An Example of Sloppy Journalism

Everyone with a special interest in a topic has probably experienced the same thing once that topic is covered in the news: excitement over the coverage, followed by disappointment when the piece makes mistakes. Some of this is inevitable; journalists are only human, and they are asked to cover subjects all over the map. Sometimes, however, the mistakes are too great to be chalked up to human frailty. This is bad enough for interests such as computer technology, chess, or stamp collecting; it’s much worse when the subject involves a potentially life-threatening illness.

Such is the case with a new story on Marfan syndrome (apparently part of some news conglomerate; see, for example, this version of the story). The story means well, and any attention is good attention to some degree. But the inaccuracies are annoying:

  • “…height is in no way a criteria for Marfan Syndrome.” True. Yet, given two equal groups, one with Marfan and one without, which group will have the higher average height? Being tall is not part of the criteria, but it can be an important warning sign, especially when coupled with lankiness, long fingers, etc. Will anyone read that and decide to ignore their own physical signs? I hope not.
  • “The Marfan Syndrome Web site,…” It would be nice for the National Marfan Foundation to get proper attribution. Besides it being a marvelous resource, it is responsible for helping reach many of the medical milestones that make the lives of Marfan patients better.
  • “…and the eyes may appear normal without a special exam until the lens dislocates.” Normal-looking eyes are a criterion for Marfan? I welcome training for optometrists and opthamologists in detecting ectopia lentis as a sign of Marfan, but I wouldn’t go so far as to say that everyone with normal-looking eyes should be tested in the absence of other signs.
  • The good doctor quoted often sounds like an idiot; this is a good sign that the quotes are getting mangled by the journalist. For example: “The aorta can expand silently for a long time, until the aorta tears or ruptures, which is deadly, or there can be tearing, which is life threatening and can lead to death.” (So how do we distinguish between tearing that is deadly and tearing that is life-threatening?) Even worse: “Most people who are referred to me and my colleague, who is one of the early discoverers of Marfan, don’t have the Marfan Syndrome.” (That colleague must be really old, given that Marfan was discovered in the 1890s!) I’ve seen domain experts misquoted often enough to believe that these quotes should reflect on the reporter or her editors, not the doctor.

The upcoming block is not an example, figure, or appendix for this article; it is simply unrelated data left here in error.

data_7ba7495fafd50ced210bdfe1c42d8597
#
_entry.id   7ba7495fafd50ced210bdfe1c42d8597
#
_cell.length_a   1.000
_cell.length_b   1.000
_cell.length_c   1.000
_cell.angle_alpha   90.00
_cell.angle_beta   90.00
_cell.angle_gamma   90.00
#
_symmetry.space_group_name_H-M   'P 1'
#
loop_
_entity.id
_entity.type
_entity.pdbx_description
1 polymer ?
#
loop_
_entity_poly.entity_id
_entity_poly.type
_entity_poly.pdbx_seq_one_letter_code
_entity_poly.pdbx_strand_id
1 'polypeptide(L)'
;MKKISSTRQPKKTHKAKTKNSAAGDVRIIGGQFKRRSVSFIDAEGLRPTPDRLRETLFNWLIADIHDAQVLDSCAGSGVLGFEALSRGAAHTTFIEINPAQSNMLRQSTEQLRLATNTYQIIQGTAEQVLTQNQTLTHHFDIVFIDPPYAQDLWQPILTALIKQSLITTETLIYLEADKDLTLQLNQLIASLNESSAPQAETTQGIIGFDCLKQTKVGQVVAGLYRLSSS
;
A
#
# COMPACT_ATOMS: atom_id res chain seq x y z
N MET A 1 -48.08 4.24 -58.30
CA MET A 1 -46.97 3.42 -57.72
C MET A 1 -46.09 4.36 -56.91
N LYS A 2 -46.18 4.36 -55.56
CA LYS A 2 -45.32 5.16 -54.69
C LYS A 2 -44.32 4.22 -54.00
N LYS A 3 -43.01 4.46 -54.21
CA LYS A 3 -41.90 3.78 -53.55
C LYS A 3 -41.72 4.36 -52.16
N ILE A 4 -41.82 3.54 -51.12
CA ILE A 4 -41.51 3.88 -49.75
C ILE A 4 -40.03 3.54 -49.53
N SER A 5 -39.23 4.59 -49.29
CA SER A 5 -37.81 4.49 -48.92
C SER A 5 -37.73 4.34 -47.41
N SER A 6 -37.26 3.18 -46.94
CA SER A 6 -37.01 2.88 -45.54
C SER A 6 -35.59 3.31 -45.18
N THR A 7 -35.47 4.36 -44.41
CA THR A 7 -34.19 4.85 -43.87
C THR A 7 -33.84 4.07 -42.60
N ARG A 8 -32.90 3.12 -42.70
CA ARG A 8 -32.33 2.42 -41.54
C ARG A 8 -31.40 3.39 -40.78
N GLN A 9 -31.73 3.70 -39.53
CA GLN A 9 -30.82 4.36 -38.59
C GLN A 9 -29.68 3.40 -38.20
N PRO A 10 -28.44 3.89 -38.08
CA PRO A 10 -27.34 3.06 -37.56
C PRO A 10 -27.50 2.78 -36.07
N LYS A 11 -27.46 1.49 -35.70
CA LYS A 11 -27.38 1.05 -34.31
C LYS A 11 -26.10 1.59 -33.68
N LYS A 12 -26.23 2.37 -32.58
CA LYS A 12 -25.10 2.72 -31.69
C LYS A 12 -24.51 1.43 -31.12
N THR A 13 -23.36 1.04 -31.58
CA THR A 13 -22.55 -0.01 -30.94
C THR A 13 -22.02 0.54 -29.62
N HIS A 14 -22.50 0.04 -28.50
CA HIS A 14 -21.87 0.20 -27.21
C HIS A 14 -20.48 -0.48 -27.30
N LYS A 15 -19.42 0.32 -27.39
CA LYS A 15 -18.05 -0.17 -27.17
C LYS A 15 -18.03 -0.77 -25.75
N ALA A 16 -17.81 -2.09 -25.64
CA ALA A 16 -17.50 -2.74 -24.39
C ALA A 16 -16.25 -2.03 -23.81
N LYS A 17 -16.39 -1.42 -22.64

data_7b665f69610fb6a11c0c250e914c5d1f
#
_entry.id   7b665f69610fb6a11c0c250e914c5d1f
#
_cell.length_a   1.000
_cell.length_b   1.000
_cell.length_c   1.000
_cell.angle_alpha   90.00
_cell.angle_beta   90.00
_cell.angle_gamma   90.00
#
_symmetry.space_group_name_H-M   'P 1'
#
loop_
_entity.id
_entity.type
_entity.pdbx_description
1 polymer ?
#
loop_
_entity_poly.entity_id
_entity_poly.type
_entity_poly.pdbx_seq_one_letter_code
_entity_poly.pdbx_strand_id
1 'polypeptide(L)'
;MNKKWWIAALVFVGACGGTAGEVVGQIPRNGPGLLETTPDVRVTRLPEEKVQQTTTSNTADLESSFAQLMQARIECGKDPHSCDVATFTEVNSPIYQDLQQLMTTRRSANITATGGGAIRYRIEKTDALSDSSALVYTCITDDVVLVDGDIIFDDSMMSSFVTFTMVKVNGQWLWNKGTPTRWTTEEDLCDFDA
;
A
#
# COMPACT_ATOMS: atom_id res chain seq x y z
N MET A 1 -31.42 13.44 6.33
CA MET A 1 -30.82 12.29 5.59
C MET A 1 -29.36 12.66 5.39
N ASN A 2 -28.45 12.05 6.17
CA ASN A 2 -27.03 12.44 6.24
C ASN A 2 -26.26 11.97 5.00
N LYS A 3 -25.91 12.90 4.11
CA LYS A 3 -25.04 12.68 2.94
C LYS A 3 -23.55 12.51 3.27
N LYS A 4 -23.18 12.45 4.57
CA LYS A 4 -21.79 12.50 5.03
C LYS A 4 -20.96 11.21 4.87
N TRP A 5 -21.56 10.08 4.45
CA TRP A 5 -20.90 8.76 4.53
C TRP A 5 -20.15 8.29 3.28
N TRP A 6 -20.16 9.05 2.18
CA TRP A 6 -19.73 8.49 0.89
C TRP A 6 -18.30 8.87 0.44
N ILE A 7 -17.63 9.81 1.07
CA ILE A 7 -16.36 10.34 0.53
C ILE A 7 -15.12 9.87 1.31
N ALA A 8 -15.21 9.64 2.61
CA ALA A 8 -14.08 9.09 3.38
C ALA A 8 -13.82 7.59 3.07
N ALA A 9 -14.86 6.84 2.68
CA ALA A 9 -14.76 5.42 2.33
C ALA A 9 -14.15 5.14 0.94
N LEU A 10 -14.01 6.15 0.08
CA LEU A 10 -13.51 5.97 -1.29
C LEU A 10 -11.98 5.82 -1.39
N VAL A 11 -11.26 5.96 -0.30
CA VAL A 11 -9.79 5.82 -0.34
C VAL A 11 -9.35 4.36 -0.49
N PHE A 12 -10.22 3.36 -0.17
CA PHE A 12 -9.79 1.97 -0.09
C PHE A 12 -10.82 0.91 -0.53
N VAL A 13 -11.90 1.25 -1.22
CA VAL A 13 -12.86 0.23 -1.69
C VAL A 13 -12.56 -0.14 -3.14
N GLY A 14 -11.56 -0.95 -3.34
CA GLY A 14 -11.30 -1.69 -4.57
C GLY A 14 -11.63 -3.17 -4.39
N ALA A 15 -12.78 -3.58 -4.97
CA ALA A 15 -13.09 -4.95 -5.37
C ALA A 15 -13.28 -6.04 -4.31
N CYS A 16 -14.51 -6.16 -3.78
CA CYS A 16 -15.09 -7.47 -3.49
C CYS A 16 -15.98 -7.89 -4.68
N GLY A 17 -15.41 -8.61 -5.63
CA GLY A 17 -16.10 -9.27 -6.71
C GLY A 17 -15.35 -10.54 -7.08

Excessive criticism on our part tends to make journalists defensive, and can result in their avoiding complex and obscure topics, which punishes us rather than the journalist. So, there’s a question about how much of a fuss people should raise, especially since most of the objections here are minor (though I would not discount the discussion on height, which can serve as an excuse for those looking for reasons not to get checked out).

But it does make you wonder. If journalists are this bad when talking about subjects you know, are they really any better when talking about subject you don’t know?

One of the best resources outside of the NMF site itself is Jeanette Navia’s Marfan Life site. She has a quick post mentioning the article in the blog.